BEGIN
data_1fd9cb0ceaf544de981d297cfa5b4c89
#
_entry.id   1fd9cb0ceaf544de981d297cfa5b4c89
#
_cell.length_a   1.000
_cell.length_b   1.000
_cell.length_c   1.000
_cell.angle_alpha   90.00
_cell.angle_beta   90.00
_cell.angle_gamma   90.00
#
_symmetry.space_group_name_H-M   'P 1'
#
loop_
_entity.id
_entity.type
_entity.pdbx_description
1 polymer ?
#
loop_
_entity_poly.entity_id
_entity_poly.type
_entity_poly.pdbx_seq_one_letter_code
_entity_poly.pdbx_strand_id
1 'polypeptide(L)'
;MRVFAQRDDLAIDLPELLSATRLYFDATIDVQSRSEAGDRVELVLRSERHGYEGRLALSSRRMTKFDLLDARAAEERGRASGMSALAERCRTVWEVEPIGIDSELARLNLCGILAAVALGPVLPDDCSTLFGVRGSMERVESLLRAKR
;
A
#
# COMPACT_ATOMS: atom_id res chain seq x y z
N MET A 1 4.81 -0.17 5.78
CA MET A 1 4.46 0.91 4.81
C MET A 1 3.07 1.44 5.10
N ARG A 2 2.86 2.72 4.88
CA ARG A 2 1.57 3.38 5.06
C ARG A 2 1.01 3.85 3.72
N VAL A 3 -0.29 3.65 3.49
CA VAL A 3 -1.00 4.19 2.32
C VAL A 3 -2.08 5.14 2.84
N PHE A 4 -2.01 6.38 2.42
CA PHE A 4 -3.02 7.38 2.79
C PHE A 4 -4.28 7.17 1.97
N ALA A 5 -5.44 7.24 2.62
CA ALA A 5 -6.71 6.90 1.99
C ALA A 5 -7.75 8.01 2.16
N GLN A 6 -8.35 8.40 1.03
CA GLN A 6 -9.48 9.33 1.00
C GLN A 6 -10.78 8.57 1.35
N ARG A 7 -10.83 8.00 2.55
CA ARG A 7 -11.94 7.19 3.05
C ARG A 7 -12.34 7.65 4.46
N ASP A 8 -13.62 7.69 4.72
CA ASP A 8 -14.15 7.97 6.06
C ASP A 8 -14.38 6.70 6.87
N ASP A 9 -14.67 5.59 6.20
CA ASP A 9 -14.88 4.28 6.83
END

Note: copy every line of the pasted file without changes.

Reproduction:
data_1fd9cb0ceaf544de981d297cfa5b4c89
#
_entry.id   1fd9cb0ceaf544de981d297cfa5b4c89
#
_cell.length_a   1.000
_cell.length_b   1.000
_cell.length_c   1.000
_cell.angle_alpha   90.00
_cell.angle_beta   90.00
_cell.angle_gamma   90.00
#
_symmetry.space_group_name_H-M   'P 1'
#
loop_
_entity.id
_entity.type
_entity.pdbx_description
1 polymer ?
#
loop_
_entity_poly.entity_id
_entity_poly.type
_entity_poly.pdbx_seq_one_letter_code
_entity_poly.pdbx_strand_id
1 'polypeptide(L)'
;MRVFAQRDDLAIDLPELLSATRLYFDATIDVQSRSEAGDRVELVLRSERHGYEGRLALSSRRMTKFDLLDARAAEERGRASGMSALAERCRTVWEVEPIGIDSELARLNLCGILAAVALGPVLPDDCSTLFGVRGSMERVESLLRAKR
;
A
#
# COMPACT_ATOMS: atom_id res chain seq x y z
N MET A 1 4.81 -0.17 5.78
CA MET A 1 4.46 0.91 4.81
C MET A 1 3.07 1.44 5.10
N ARG A 2 2.86 2.72 4.88
CA ARG A 2 1.57 3.38 5.06
C ARG A 2 1.01 3.85 3.72
N VAL A 3 -0.29 3.65 3.49
CA VAL A 3 -1.00 4.19 2.32
C VAL A 3 -2.08 5.14 2.84
N PHE A 4 -2.01 6.38 2.42
CA PHE A 4 -3.02 7.38 2.79
C PHE A 4 -4.28 7.17 1.97
N ALA A 5 -5.44 7.24 2.62
CA ALA A 5 -6.71 6.90 1.99
C ALA A 5 -7.75 8.01 2.16
N GLN A 6 -8.35 8.40 1.03
CA GLN A 6 -9.48 9.33 1.00
C GLN A 6 -10.78 8.57 1.35
N ARG A 7 -10.83 8.00 2.55
CA ARG A 7 -11.94 7.19 3.05
C ARG A 7 -12.34 7.65 4.46
N ASP A 8 -13.62 7.69 4.72
CA ASP A 8 -14.15 7.97 6.06
C ASP A 8 -14.38 6.70 6.87
N ASP A 9 -14.67 5.59 6.20
CA ASP A 9 -14.88 4.28 6.83